Volume 28, Issue 2
  • ISSN 0929-998X
  • E-ISSN: 1569-9765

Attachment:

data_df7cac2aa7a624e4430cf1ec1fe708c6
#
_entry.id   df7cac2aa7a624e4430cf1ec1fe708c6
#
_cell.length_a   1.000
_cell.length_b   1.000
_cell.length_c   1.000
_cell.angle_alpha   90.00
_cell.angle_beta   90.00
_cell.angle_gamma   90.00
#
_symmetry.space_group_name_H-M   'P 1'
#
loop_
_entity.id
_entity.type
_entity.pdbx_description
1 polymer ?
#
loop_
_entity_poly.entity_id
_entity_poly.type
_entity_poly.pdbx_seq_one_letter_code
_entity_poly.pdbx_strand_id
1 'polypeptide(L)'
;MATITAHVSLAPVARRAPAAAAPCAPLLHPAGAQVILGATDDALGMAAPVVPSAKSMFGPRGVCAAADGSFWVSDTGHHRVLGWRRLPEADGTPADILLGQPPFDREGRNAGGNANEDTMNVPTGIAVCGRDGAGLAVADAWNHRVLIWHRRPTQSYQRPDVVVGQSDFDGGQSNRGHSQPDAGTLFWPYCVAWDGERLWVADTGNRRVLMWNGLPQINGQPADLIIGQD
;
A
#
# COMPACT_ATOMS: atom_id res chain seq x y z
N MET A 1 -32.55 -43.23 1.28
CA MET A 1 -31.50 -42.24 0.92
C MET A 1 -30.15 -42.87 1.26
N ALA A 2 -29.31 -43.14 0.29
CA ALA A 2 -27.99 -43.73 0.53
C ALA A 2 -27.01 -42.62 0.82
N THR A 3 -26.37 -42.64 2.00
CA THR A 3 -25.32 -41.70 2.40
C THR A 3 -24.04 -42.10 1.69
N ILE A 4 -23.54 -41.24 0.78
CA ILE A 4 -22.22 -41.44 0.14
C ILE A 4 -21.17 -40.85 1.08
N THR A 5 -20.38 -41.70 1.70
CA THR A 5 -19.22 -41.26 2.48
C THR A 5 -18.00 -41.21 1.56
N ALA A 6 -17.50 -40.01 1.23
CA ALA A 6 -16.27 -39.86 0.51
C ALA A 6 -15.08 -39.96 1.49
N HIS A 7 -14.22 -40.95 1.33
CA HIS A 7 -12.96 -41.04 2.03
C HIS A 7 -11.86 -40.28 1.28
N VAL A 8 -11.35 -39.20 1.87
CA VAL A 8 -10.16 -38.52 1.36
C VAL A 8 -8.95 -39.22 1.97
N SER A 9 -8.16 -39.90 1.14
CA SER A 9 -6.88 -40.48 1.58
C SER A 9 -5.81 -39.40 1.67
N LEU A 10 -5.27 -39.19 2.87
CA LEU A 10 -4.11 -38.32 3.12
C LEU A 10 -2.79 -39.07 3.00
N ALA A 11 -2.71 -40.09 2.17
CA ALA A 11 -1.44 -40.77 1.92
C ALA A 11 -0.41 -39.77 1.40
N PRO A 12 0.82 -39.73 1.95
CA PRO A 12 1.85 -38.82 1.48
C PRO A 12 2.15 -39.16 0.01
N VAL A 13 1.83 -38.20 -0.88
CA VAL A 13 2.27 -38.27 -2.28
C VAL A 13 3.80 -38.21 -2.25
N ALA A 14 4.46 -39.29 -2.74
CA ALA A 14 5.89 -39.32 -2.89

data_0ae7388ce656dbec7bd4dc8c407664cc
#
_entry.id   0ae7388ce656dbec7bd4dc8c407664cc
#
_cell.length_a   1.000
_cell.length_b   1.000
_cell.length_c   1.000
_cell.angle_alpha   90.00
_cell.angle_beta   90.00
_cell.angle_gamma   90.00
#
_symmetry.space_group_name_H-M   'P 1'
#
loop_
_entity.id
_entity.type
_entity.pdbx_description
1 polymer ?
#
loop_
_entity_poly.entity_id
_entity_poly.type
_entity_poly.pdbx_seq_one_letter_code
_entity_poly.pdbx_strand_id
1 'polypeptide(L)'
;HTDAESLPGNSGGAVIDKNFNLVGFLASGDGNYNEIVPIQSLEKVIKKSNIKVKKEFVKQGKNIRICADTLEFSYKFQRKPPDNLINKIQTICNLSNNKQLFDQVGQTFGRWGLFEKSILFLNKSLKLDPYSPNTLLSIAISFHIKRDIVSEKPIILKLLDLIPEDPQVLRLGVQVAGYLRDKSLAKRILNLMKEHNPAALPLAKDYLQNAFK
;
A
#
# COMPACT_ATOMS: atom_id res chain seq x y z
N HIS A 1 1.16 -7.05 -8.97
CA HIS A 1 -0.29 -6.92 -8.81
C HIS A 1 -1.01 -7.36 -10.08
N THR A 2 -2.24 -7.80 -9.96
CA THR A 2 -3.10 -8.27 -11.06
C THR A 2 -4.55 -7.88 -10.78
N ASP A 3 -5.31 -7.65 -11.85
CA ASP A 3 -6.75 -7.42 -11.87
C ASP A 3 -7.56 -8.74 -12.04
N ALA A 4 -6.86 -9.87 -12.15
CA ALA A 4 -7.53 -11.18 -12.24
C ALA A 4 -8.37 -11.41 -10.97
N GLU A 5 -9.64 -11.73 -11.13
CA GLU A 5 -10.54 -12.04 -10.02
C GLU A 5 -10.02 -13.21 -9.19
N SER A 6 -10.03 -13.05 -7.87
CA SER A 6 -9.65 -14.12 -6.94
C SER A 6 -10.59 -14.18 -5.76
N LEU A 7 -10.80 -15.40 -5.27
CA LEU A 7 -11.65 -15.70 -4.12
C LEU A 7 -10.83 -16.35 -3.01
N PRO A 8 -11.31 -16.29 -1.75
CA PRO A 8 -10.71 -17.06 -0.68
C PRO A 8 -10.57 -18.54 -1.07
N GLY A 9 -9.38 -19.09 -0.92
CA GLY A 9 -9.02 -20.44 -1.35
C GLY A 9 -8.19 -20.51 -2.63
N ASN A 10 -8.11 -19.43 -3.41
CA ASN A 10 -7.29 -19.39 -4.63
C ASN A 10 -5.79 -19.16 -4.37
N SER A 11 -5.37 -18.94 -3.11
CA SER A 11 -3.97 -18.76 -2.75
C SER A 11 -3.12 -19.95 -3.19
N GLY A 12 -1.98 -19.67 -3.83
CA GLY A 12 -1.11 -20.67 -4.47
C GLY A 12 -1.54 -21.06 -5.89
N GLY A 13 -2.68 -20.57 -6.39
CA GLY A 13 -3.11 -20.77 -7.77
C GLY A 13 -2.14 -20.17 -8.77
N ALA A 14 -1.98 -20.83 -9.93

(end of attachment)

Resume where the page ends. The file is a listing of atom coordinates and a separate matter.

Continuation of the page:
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This article deals with the Reaction Object Construction (ROC), as in , where an intransitive verb (), by adding an emotional object (), acquires the extended sense “express X by V−ing” (i.e. “She expressed disbelief by smiling”). Earlier research has suggested a diachronic connection between the ROC and Direct Discourse Constructions (DDCs) of the type (Visser 1963–1973). More recently, Bouso (2018) has shown that the ROC is primarily a feature of 19th century narrative fiction. This paper aims to bring together these insights. On the basis of a self-compiled corpus and De Smet’s , it investigates the productivity of the ROC in 19th and 20th century fiction, and the role of DDCs in its development. The results reveal a peak in the productivity of the ROC that coincides with the development of the sentimental novel, and a correlation between the development of the ROC on the one hand and of those DDCs that have been mistakenly hypothesised to be its single source constructions on the other. Extravagance is proposed as a triggering factor for the use of the ROC in the 19th century as an alternative to DDCs.


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